U.S.-China relations worsens
U.S.-China relations worsened during Trump’s presidency. Of course, there were disagreements between Beijing and Washington over both security and cyber-crimes during the presidency of Barack Obama, but the emergence of trade and economic disputes in bilateral relations should be analyzed “beyond a simple controversy”.
The U.S. has already applied tariffs to $50 billion worth of Chinese goods and China has retaliated with tariffs of its own. Another intensification of trade tensions could derail plans for upcoming talks and potentially damage the world’s two largest economies if the dispute continues. Trump promised during his presidential campaign that he would seek to reduce massive U.S. trade deficits with China. In 2017, the U.S. posted a $376 billion deficit in goods with China. Many of the experts and economic analysts in the United States mention the publication of these figures by the US Department of Commerce as the main reasons for Trump’s recent verbal attacks against Beijing.
Anyway, economic disputes between Beijing and the United States have entered a new phase.
Reuters reported that U.S. Secretary of State Mike Pompeo and Chinese Foreign Minister and State Councilor Wang Yi aired their grievances in the open on Monday during a brief visit to Beijing by Washington’s top diplomat, amid worsening relations.
The two diplomats’ meeting at Beijing’s Diaoyutai State Guest House was unusually frosty and full of disagreements which none of the two sides tried to conceal.
“Recently, as the U.S. side has been constantly escalating trade friction toward China, it has also adopted a series of actions on the Taiwan issue that harm China’s rights and interests, and has made groundless criticism of China’s domestic and foreign policies,” Wang said at a joint appearance with Pompeo.
“We believe this has been a direct attack on our mutual trust, and has cast a shadow on China-U.S. relations,” he added. “We demand that the U.S. side stop this kind of mistaken action.”
These remarks were followed by Pompeo’s reaction, who was briefing Wang following his visit with North Korean leader Kim Jong Un, “The issues that you characterised, we have a fundamental disagreement. We have great concerns about the actions that China has taken…”
The joint press conference between Chinese and American officials ended while the two sides couldn’t come up with a solution for reducing disagreements. On the other hand, Pompeo’s emphasis on “fundamental disagreement” with Beijing on economic and security issues once again suggests that the Trump government has no intention for revising its anti-China policies in the international system. At the beginning of 2017, when Trump was appointed at the head of the political and administrative equations of the United States, some American strategists, including Henry Kissinger, suggested him that he needs to “restrain China” as a highlighted foreign policy. This was exactly what Trump did since he entered the White House.
However, many American economic analysts believe that Trump’s implementation of protectionist policies against Beijing will have no good results for Washington (especially in the long run), and besides, those protectionist policies lead to the establishment of economic ties between China and other international players including Russia and the European Union. Undoubtedly, the direct consequence of establishing these economic ties would be the isolation of Washington in the international system.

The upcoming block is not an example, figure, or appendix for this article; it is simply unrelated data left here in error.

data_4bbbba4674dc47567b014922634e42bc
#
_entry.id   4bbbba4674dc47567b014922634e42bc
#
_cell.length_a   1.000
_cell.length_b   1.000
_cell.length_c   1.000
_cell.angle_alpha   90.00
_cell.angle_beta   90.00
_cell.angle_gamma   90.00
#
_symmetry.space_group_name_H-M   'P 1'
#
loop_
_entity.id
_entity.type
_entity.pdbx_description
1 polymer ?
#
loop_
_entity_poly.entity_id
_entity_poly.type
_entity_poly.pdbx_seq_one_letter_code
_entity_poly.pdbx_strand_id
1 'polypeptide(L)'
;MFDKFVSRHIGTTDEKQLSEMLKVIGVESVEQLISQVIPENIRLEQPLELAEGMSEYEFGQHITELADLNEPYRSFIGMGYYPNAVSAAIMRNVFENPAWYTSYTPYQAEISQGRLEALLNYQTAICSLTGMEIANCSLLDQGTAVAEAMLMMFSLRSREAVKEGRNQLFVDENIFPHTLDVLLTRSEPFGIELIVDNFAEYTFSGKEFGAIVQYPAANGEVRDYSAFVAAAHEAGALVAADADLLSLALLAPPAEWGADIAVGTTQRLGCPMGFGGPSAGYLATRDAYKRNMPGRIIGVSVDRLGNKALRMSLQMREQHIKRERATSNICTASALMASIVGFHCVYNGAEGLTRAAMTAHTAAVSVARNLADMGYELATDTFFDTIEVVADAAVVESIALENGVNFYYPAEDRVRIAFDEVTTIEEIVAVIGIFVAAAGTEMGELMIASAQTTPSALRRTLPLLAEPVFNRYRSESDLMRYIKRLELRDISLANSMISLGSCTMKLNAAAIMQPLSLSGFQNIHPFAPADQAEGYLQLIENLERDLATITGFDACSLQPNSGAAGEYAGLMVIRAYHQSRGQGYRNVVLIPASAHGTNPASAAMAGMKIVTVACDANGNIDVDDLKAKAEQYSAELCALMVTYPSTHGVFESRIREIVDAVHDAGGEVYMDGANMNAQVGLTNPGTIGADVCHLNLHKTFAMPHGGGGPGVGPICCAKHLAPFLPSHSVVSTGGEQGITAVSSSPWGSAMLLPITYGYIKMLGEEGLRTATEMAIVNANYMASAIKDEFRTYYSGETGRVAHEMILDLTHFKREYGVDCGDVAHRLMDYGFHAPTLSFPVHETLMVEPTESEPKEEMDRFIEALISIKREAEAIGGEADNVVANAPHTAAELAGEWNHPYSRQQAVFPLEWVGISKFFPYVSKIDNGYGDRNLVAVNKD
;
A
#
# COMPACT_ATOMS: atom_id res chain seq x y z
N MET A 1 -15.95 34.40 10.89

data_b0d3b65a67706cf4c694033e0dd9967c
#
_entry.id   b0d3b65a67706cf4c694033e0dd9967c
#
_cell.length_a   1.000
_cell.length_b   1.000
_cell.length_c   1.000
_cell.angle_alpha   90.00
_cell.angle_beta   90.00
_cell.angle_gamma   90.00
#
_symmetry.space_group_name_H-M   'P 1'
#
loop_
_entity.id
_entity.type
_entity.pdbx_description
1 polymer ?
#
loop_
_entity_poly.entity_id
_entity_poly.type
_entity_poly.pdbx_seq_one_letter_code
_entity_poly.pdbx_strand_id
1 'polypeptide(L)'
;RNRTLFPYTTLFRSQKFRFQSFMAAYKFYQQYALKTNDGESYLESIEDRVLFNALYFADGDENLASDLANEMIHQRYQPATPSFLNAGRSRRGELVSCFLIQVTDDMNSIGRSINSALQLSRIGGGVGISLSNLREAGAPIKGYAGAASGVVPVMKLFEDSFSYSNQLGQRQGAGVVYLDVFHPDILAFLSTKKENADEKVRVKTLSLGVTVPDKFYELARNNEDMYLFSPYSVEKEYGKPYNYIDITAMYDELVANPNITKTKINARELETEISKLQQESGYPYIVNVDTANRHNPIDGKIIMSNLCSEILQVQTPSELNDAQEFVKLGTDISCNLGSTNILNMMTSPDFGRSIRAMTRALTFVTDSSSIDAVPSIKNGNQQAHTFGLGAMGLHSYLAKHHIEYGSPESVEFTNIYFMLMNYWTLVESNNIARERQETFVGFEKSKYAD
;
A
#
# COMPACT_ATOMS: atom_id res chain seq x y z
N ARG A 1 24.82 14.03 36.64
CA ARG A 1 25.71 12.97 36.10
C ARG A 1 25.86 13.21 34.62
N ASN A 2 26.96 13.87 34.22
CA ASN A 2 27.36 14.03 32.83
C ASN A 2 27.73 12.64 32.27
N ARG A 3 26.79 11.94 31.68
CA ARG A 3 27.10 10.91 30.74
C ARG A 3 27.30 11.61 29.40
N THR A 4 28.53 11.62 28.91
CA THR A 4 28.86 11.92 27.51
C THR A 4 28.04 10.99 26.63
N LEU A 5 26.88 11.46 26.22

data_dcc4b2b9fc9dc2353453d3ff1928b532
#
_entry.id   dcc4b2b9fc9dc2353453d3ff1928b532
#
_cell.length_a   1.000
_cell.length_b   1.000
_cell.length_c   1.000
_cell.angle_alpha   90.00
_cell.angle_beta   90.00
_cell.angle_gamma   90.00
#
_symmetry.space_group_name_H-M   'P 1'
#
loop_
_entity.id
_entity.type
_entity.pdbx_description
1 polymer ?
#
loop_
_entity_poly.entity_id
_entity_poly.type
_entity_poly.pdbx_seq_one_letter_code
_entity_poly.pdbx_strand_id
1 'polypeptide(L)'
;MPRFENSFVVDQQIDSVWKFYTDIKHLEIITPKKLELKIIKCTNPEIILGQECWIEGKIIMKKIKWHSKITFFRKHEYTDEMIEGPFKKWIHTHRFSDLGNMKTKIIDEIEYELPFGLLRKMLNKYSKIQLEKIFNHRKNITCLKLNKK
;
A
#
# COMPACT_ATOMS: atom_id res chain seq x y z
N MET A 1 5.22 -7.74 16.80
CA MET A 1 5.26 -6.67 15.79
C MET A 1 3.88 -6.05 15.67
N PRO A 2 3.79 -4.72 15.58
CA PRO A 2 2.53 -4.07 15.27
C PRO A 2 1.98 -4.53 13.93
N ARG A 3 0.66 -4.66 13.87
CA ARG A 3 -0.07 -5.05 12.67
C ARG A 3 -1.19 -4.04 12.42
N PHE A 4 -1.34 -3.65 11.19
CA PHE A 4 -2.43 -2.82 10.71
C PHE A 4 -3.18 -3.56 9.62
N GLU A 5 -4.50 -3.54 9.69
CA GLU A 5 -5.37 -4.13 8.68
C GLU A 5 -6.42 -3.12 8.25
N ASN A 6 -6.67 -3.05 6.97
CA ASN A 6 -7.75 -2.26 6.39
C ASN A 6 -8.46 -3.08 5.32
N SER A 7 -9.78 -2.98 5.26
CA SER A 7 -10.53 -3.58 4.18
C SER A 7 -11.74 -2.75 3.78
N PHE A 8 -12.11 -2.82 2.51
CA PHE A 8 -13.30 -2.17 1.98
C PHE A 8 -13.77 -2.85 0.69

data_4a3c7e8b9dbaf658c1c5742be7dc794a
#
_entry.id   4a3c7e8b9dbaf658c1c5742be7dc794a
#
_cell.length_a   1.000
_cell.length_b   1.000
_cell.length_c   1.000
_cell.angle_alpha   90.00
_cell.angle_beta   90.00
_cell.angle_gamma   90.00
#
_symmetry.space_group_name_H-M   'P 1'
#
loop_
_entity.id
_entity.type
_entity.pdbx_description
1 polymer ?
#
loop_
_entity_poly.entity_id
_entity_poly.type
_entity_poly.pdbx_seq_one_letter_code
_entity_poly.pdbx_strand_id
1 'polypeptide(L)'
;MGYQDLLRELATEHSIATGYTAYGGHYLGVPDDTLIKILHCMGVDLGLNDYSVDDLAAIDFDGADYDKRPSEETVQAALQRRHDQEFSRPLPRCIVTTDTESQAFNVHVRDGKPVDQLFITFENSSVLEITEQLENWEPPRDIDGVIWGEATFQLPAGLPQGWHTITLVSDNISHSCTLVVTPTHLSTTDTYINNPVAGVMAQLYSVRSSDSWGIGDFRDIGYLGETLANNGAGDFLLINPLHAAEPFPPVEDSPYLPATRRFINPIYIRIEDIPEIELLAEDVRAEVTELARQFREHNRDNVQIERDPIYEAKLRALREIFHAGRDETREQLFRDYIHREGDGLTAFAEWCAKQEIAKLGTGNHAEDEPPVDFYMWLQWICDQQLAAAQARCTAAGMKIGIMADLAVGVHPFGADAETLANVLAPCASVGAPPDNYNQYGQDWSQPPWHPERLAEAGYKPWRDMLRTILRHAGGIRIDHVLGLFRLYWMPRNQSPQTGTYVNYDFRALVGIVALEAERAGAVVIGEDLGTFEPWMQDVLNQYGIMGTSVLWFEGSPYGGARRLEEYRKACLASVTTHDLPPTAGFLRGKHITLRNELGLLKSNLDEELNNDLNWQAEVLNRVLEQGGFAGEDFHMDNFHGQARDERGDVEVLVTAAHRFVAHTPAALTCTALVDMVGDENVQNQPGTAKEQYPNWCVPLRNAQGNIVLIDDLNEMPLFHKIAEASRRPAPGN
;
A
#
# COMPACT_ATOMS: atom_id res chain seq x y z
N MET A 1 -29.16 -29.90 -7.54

On the other hand, the Chinese authorities have announced that they will retaliate the U.S. president’s protectionist policies and his irresponsible intervention in international trade. This has led many American companies to criticize Trump’s anti-China policies in the field of international economics and to analyze it as a deterrent policy.
More importantly, in addition to the economic tensions (which are rising exponentially), the United States is attempting to limit China in East Asia by imposing specific policies towards Taiwan and North Korea, an issue that Beijing will definitely react to with a determined response.
In such a situation, Trump will try to reduce the U.S. trade deficit, and the consequence of its short-term performance will be a rise in China’s trade deficit, as China’s exports will be reduced. However, in the long run, Trump’s economic protectionism can also blow the domestic economy of the United States. In this case, we’ll see constant and extensive inflammation in the field of domestic and international economics in the United States. Beyond that, there is another consideration regarding the economic relations between the United States and China, which Donald Trump completely neglected:
According to evidences in the field of International Trade and Economics, the Chinese have owned about $ 1 trillion of U.S. foreign debt. China has also been the largest purchaser of U.S. Treasury auctions over the past few years, and it is not unlikely that people like Hillary Clinton- the Democrat candidate in the 2016 presidential electionhave warned against trade war with China. Many American economists refer to China as “America’s banker.” In such a situation, the U.S. full-fledged economic opposition with Beijing can be interpreted as a commercial and economic suicide.
Finally, China and the United States are both likely to use methods in this economic conflict, which contradicts their economic red lines in recent years. In such a situation, we’ll witness lots of ups and downs in the economic and commercial structure of the two countries. Eventually, the controversy between the two players won’t be limited to Washington and Beijing, and their business partners will, willingly or unwillingly, enter their war.